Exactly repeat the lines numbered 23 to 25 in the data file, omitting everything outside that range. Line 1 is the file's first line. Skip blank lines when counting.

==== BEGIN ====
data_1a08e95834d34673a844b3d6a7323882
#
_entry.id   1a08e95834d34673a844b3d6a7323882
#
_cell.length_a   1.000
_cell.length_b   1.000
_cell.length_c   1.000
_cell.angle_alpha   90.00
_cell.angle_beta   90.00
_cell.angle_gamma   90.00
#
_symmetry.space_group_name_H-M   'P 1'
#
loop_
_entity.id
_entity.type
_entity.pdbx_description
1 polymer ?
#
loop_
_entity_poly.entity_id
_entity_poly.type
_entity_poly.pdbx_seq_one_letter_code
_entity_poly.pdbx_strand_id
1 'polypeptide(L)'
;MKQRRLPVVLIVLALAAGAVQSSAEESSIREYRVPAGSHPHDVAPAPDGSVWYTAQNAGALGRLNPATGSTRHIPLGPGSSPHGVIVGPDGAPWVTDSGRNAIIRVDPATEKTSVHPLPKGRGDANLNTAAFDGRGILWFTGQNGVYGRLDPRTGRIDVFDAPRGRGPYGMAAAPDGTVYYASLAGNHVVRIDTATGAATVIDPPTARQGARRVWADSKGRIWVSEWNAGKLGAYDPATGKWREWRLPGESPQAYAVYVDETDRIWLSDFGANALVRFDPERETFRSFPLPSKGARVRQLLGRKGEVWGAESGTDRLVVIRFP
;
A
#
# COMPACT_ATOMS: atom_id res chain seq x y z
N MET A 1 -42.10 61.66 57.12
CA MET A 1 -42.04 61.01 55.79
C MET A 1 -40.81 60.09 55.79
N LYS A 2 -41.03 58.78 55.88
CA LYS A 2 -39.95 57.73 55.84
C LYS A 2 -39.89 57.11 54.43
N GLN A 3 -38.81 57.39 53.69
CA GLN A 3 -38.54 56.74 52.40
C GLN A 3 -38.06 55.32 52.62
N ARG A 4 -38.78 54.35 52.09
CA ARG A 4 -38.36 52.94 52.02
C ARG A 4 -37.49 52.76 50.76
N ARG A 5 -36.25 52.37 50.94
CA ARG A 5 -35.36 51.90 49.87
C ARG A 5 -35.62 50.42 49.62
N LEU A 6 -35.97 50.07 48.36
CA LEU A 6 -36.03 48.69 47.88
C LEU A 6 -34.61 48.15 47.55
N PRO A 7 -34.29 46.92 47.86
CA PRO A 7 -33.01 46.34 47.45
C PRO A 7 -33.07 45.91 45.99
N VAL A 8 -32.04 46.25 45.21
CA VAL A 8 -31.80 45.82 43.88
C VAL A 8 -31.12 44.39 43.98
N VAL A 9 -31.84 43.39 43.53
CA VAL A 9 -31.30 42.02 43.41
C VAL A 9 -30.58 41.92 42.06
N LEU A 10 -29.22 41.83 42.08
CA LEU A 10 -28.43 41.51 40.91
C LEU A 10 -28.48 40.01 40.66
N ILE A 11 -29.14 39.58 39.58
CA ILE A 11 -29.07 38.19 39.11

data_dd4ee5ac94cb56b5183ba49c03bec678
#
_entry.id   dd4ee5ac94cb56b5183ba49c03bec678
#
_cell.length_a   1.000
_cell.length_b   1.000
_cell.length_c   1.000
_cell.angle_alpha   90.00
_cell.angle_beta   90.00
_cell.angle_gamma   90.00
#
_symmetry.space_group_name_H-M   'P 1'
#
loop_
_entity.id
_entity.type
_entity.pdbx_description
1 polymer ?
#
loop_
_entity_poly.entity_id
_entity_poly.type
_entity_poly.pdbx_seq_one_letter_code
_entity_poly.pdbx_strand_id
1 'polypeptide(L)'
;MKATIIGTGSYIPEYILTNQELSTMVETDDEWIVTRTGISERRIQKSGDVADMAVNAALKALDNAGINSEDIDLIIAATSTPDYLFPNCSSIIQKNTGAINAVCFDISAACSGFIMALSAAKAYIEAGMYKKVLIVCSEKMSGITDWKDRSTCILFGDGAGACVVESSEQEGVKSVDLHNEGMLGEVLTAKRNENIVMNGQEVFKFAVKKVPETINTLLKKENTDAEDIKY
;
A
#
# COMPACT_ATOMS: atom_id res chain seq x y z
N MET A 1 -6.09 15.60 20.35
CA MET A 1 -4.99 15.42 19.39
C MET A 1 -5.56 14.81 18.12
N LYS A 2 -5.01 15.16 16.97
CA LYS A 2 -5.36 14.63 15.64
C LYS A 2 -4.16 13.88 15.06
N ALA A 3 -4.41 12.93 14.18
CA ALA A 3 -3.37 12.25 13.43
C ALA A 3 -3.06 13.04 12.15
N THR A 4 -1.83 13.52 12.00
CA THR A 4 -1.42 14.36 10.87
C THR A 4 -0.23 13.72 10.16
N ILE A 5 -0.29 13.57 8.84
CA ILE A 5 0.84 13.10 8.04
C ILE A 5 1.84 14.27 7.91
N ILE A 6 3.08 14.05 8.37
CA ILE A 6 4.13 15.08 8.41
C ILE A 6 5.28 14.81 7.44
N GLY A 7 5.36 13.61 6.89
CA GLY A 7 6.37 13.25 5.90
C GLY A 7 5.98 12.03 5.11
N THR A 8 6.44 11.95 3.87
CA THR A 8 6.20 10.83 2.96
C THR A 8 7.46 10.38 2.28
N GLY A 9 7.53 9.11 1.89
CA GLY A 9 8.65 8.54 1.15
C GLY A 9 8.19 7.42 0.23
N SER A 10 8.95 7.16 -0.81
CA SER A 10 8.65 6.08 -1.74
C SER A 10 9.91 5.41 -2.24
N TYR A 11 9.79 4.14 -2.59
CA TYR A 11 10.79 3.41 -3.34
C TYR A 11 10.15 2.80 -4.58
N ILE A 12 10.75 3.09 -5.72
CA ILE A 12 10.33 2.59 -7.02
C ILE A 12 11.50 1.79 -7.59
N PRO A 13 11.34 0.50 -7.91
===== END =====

_entity_poly.pdbx_seq_one_letter_code
_entity_poly.pdbx_strand_id
1 'polypeptide(L)'